On the anniversary of the COVID-19 pandemic in his first prime-time address to the nation, President Biden condemned the “vicious hate crimes against Asian Americans who have been attacked, harassed, blamed, and scapegoated.” Although labeling these attacks accurately – as hate crimes – is an important first step towards any substantive action, this vague and unspecific show of support leaves central questions unanswered: How will official sources protect our communities against targeted harassment, discrimination, and violence? Will these attempts help our communities or will they be corrupted and leveraged against us as they have been many times before? Will there be any attempts to address the deeply ingrained overt and covert rhetoric that has led to the current conditions? And will any attention be paid to the health, education, and income inequalities that Asian American groups face even in the absence of direct attacks against our community members?
Although it may be tempting to call for increased policing and punitive measures, we want to call attention to how state-sponsored policing and surveillance has historically harmed our communities and other communities of color. Over-policing in the wake of the Chinese Exclusion Act, internment of Japanese Americans during World War II, and the treatment of Muslim and South Asian Americans in the aftermath of 9/11, among others, could only have been conducted in the context of overtly pro-police rhetoric and the deliberate, targeted enforcement of anti-Asian policy. More recent examples, including the tragic deaths of Angelo Quinto and Christian Hall, show that policing continues to stand in direct opposition to the safety of our communities. The fatal results of police raids, unintended consequences of implementing additional anti-racism task forces, and observation that increasing police budgets have not prevented anti-Asian racism in the first place have all resulted in calls for a decrease in policing.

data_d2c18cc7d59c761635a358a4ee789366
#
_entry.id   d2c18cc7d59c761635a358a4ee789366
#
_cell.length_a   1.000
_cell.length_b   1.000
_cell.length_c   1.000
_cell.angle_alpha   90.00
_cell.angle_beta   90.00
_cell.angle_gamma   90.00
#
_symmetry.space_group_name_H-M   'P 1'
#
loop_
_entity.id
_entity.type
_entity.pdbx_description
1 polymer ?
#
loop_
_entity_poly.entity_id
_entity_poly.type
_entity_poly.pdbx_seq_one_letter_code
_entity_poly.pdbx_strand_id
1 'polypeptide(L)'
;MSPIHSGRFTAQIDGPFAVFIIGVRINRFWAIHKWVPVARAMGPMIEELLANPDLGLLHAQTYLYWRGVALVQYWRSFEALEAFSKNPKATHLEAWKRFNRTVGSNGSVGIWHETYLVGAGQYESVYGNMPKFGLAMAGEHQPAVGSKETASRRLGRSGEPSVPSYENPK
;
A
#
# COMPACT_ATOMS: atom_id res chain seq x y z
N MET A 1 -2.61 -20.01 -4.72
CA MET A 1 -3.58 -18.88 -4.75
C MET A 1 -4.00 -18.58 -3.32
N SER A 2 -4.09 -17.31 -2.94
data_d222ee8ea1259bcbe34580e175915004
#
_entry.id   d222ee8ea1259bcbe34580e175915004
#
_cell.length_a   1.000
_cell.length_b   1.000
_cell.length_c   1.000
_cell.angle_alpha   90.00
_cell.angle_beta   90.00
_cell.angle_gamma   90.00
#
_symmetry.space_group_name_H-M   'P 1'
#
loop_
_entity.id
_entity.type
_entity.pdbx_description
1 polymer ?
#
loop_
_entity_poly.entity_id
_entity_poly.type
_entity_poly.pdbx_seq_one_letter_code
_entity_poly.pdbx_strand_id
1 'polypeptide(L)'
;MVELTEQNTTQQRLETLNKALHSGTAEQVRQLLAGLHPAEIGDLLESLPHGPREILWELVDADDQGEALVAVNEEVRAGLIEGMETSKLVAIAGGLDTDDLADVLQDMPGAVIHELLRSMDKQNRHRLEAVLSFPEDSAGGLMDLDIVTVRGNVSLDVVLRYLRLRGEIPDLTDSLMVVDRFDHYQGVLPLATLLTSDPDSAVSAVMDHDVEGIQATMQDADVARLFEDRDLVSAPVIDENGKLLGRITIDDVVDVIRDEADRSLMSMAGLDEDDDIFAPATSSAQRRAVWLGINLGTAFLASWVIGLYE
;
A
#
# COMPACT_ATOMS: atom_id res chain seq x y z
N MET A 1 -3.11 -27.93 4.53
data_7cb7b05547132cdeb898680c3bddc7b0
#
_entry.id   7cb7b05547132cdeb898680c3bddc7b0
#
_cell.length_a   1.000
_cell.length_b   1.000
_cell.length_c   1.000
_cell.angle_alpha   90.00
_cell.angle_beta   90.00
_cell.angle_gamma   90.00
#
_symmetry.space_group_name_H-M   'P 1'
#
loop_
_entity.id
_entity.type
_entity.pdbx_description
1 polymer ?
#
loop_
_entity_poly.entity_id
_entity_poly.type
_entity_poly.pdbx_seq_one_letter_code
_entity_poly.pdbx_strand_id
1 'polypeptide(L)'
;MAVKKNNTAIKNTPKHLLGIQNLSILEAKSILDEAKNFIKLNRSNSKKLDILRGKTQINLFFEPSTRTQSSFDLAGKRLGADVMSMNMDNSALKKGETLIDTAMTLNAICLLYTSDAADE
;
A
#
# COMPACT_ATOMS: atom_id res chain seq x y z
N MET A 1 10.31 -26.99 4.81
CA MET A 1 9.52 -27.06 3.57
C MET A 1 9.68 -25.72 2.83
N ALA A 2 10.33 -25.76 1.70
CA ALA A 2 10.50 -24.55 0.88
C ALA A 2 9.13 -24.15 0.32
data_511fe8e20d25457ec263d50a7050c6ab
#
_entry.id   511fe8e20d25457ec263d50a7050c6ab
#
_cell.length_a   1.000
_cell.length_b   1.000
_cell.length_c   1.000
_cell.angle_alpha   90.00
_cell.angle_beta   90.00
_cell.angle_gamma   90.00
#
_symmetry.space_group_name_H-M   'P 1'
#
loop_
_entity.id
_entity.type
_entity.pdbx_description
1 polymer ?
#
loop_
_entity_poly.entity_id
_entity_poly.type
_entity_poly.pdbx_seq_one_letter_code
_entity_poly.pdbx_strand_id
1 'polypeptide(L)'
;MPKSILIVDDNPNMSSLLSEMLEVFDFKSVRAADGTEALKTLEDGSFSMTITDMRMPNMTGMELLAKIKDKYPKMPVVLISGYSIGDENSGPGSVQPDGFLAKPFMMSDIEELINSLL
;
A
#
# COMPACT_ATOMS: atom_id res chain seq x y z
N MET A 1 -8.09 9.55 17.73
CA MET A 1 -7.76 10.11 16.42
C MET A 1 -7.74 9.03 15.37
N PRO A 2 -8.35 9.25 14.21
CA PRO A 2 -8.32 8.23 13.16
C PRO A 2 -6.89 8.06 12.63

What options are available to us if the only support we will receive are a few sentences of recognition? Asian communities – past and present – have implemented strategies that address the needs of our communities more directly than ineffectual, misguided, or simply antagonistic state-sponsored solutions. Drawing from the influence of the Black Power and anti-war movements of the 1960s, Pan-Asian movements such as the Asian American Political Alliance (AAPA) and Asian Americans for Action (AAA) organized robust coalitions that provided social services and affordable housing, fought for community education and labor rights, and established multi-ethnic cultural institutions. More recently, the increase in anti-Asian hate crimes has prompted the creation of community-led safety initiatives such as Compassion in Oakland in addition to amplifying several long-standing mutual aid efforts. There is so much more to be said regarding AAPI issues that cannot be covered in a single blog post. The links embedded here offer a variety of resources that provide a starting point for supporting our communities.
As Lunar New Year celebrations have come and gone, we are reminded of the cultural values that define the holiday, particularly those surrounding the importance of family. We compel the Larner community and beyond to expand their definition of “family”and urge our readers to take anti-racist actions within their capabilities:
- Amplify the voices at the forefront of our communities speaking out against anti-Asian violence
- Actively protect others by interrupting instances of racist speech and behavior
- Directly support our communities by engaging with mutual aid initiatives across the country
- Pressure representatives at all levels of government to pass comprehensive anti-racist policies and follow through with any commitments they have made
Despite the acute and chronic issues of anti-Asian discrimination, we hope this call for awareness, education, and other similar efforts leads to concrete changes that keep APIA individuals safe.
Addendum: This is an ongoing crisis – during the editing process for this post, eight people, six of whom were Asian women, were murdered at massage parlors in Atlanta. We want to recognize the intersection of gender, class, race, proximity to sex work, and fetishization of Asian women, that represents the salient features of this tragedy. As this story develops, we urge readers to read coverage written by APIA writers and journalists, and be wary of biased reporting that ignores any of these converging components at play.
We want to honor the memories of:
Xiaojie Tan, 49
Daoyou Feng, 44
Soon Chung Park, 74
Sun Cha Kim, 69
Yong Ae Yue, 63
We also send our hopes and thoughts to Elcias Hernandez Ortiz, who is currently in the ICU, and his family.